The ‘Lady Hughes incident’, as a confrontation between British and Chinese authorities in 1784 came to be called, perhaps holds lessons for the ongoing dispute between India and Italy.
In February 2012, two marines of the San Marco Regiment, Salvatore Girone and Massimiliano Latorre, who were part of a military detachment protecting the Italian oil tanker Enrica Lexie, opened fire without warning at two Indian fishermen off the coast of Kerala. The marines claimed that they mistook the fishermen for pirates. The case has caused tension between the two countries. Italy has questioned India’s right to prosecute the marines – who are now on trial in India.
Almost 230 years ago, a similar incident occurred in the seas off China, which at the time was one of the wealthiest regions of the world. The average incomes in some parts of China were comparable to incomes in the wealthiest parts of Europe. [1, 2] International trade played a significant role in the making of this wealth. It was a period of sustained peace, with a flourishing network of interregional markets for trade between Chinese and foreign merchants. On China’s eastern seaboard, an intra-Asian network facilitated commerce between China and its neighbours in the Pacific and Indian Ocean regions. European merchants appeared on this scene in the late 1600s from around the Cape of Good Hope in Africa or sailing across the Pacific from the west coast of Mexico. They purchased Chinese tea, silk, and porcelain in exchange for Spanish-American silver. 
In the early years of this trade, the Chinese authorities were considerably lenient with the Europeans in legal matters. Local officials had established a system through which the Europeans could pay financial compensation when they caused harm to Chinese subjects. But as the trade increased, the Chinese became stricter. From the 1750s, they began to more aggressively exercise their jurisdiction over cases of criminal infractions involving Europeans. British merchants, who in this period had come to dominate the European trade, bore the brunt of this change in policy. The Lady Hughes incident occurred in this context.
The crisis began when a British ship, the Lady Hughes, fired a salute inadvertently killing two Chinese fishermen in the waters off the port of Guangzhou. The Chinese authorities demanded that the ship’s captain hand over the sailor. Unwilling to subject one of his men to Chinese law, the British captain claimed to have no idea which of his sailors was responsible for the firing. In response, the local authorities arrested the ship’s supercargo. They followed this up with a complete prohibition of all trade between Chinese and British merchants. The ban was soon extended to all European traders, including Dutch, Danish, French, and American merchants. The Chinese hoped that this would increase pressure on the British. When these measures failed, the local authorities blockaded the port with war junks, preventing Europeans in Guangzhou from reaching their ships.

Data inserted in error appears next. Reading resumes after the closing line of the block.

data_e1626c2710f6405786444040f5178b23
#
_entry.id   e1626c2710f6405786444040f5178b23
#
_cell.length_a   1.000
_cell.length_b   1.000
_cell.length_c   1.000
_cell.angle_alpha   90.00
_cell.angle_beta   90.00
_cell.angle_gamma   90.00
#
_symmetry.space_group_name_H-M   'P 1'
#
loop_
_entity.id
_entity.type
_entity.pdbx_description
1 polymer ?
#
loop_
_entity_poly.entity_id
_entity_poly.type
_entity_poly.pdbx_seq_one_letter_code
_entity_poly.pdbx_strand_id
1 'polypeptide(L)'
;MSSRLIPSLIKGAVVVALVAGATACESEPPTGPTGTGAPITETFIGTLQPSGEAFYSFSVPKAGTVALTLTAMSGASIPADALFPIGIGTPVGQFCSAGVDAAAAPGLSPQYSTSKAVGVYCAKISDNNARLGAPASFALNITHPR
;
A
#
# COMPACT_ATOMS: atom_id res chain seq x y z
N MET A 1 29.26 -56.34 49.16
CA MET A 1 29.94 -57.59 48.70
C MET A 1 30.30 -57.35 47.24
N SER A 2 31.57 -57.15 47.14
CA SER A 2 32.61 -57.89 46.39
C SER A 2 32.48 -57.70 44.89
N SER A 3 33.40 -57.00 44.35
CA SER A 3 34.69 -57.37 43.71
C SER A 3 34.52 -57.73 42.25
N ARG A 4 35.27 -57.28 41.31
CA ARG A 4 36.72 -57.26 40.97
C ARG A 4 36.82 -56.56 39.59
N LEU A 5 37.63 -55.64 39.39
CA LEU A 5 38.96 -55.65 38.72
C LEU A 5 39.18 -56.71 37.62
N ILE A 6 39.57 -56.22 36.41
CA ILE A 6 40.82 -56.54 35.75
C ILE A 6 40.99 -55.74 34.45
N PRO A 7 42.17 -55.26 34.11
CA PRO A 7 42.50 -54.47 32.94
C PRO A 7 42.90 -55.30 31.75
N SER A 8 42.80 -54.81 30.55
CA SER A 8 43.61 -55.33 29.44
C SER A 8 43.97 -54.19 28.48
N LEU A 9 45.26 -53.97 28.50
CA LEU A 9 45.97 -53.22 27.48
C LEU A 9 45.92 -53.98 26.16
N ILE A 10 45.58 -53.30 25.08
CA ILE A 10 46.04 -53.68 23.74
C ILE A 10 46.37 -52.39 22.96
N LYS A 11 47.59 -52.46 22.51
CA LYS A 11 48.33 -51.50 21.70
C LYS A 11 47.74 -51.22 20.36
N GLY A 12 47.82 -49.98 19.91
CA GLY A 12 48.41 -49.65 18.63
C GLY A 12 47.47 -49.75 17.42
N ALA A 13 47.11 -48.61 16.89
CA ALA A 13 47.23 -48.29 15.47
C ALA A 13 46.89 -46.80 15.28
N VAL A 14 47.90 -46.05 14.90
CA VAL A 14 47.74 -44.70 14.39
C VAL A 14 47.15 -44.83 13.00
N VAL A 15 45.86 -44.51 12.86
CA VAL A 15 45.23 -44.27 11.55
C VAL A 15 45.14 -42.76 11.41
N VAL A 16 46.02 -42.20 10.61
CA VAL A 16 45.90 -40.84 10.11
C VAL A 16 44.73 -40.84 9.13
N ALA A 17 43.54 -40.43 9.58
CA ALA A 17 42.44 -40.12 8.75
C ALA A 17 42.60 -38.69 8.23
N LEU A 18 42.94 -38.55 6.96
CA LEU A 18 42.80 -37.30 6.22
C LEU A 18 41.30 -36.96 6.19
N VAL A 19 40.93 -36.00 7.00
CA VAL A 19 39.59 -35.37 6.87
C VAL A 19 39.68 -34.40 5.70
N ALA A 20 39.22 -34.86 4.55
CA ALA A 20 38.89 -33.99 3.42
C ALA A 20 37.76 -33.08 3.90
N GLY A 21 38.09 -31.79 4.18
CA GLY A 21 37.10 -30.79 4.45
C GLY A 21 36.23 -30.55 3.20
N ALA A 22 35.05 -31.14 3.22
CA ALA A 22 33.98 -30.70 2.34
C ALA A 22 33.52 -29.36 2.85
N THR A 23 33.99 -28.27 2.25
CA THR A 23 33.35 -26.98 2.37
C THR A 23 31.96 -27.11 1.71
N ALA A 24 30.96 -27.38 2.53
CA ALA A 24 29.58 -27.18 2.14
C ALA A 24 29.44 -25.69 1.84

The crisis persisted. European merchants in nearby Hong Kong and Macau banded together and sailed up the Pearl River Delta to confront the Chinese fleet blockading Guangzhou. During this period, most vessels were well-armed. Intimidated by the European fleet, the Chinese authorities were forced to alter their tactics. To create dissension amongst the European merchants, they lifted the blockade and trade embargo against all Europeans (and the Americans) except for the British. The Dutch, Danish, and French merchants accepted the offer and resumed trade. The Americans, in a display of early Anglo-American solidarity, refused and stood by their British counterparts. The British eventually backed down and surrendered the sailor to the Chinese authorities. The sailor was later executed.
This two-century old incident mirrors, in some ways, the ongoing case of the Italian marines. Clearly, Europeans have a long history of killing unarmed fishermen in Asian waters and an equally long tradition of trying to protect such killers. The Chinese authorities emerged successful from the confrontation only after using strong-arm tactics. They also judiciously used international diplomacy.
All this perhaps holds lessons for India. Only a firm stand that does not cater to popular public demands, along with diplomatic finesse, can ensure that Indian interests are safeguarded for the future and that another Indian fishermen does not have to die at the hands European marines.
Aniruddha Bose is a specialist in Modern South Asian history.
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1. Gunder Frank, A. (1998). ReOrient: The Global Economy in the Asian Age.California: University of California Press.
2. Pomeranz, K. (2000). The Great Divergence: China, Europe, and the Making of the Modern World Economy. Princeton: PrincetonUniversity Press.
3. Waley-Cohen, J (1999) The Sextants of Beijing: Global Currents in Chinese History. New York: W. W. Norton & Company.